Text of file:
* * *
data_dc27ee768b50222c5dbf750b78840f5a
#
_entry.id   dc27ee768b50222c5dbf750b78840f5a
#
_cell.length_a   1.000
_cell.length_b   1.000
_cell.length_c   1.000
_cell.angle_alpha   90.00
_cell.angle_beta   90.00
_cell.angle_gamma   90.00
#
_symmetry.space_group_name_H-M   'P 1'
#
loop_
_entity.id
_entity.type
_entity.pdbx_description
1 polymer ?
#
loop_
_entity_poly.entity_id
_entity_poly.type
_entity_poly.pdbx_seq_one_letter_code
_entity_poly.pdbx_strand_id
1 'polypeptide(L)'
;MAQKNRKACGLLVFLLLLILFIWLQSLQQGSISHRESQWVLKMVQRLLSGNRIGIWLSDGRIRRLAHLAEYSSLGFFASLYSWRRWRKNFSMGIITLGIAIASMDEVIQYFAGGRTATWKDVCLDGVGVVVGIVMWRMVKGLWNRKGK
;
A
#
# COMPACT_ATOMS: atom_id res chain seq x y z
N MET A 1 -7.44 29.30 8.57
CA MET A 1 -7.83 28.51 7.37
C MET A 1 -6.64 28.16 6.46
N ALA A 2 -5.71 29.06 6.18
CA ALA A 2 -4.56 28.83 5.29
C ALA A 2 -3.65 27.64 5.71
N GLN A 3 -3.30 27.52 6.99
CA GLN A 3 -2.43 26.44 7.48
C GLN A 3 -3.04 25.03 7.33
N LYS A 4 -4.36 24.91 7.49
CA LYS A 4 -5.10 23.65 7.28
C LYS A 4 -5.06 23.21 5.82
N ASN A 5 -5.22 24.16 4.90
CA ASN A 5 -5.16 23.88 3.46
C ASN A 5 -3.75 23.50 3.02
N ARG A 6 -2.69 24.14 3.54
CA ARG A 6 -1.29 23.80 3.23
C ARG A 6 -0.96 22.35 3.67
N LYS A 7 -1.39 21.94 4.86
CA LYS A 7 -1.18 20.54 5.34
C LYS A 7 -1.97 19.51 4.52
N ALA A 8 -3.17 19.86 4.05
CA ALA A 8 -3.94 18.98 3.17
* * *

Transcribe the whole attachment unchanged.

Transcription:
data_dc27ee768b50222c5dbf750b78840f5a
#
_entry.id   dc27ee768b50222c5dbf750b78840f5a
#
_cell.length_a   1.000
_cell.length_b   1.000
_cell.length_c   1.000
_cell.angle_alpha   90.00
_cell.angle_beta   90.00
_cell.angle_gamma   90.00
#
_symmetry.space_group_name_H-M   'P 1'
#
loop_
_entity.id
_entity.type
_entity.pdbx_description
1 polymer ?
#
loop_
_entity_poly.entity_id
_entity_poly.type
_entity_poly.pdbx_seq_one_letter_code
_entity_poly.pdbx_strand_id
1 'polypeptide(L)'
;MAQKNRKACGLLVFLLLLILFIWLQSLQQGSISHRESQWVLKMVQRLLSGNRIGIWLSDGRIRRLAHLAEYSSLGFFASLYSWRRWRKNFSMGIITLGIAIASMDEVIQYFAGGRTATWKDVCLDGVGVVVGIVMWRMVKGLWNRKGK
;
A
#
# COMPACT_ATOMS: atom_id res chain seq x y z
N MET A 1 -7.44 29.30 8.57
CA MET A 1 -7.83 28.51 7.37
C MET A 1 -6.64 28.16 6.46
N ALA A 2 -5.71 29.06 6.18
CA ALA A 2 -4.56 28.83 5.29
C ALA A 2 -3.65 27.64 5.71
N GLN A 3 -3.30 27.52 6.99
CA GLN A 3 -2.43 26.44 7.48
C GLN A 3 -3.04 25.03 7.33
N LYS A 4 -4.36 24.91 7.49
CA LYS A 4 -5.10 23.65 7.28
C LYS A 4 -5.06 23.21 5.82
N ASN A 5 -5.22 24.16 4.90
CA ASN A 5 -5.16 23.88 3.46
C ASN A 5 -3.75 23.50 3.02
N ARG A 6 -2.69 24.14 3.54
CA ARG A 6 -1.29 23.80 3.23
C ARG A 6 -0.96 22.35 3.67
N LYS A 7 -1.39 21.94 4.86
CA LYS A 7 -1.18 20.54 5.34
C LYS A 7 -1.97 19.51 4.52
N ALA A 8 -3.17 19.86 4.05
CA ALA A 8 -3.94 18.98 3.17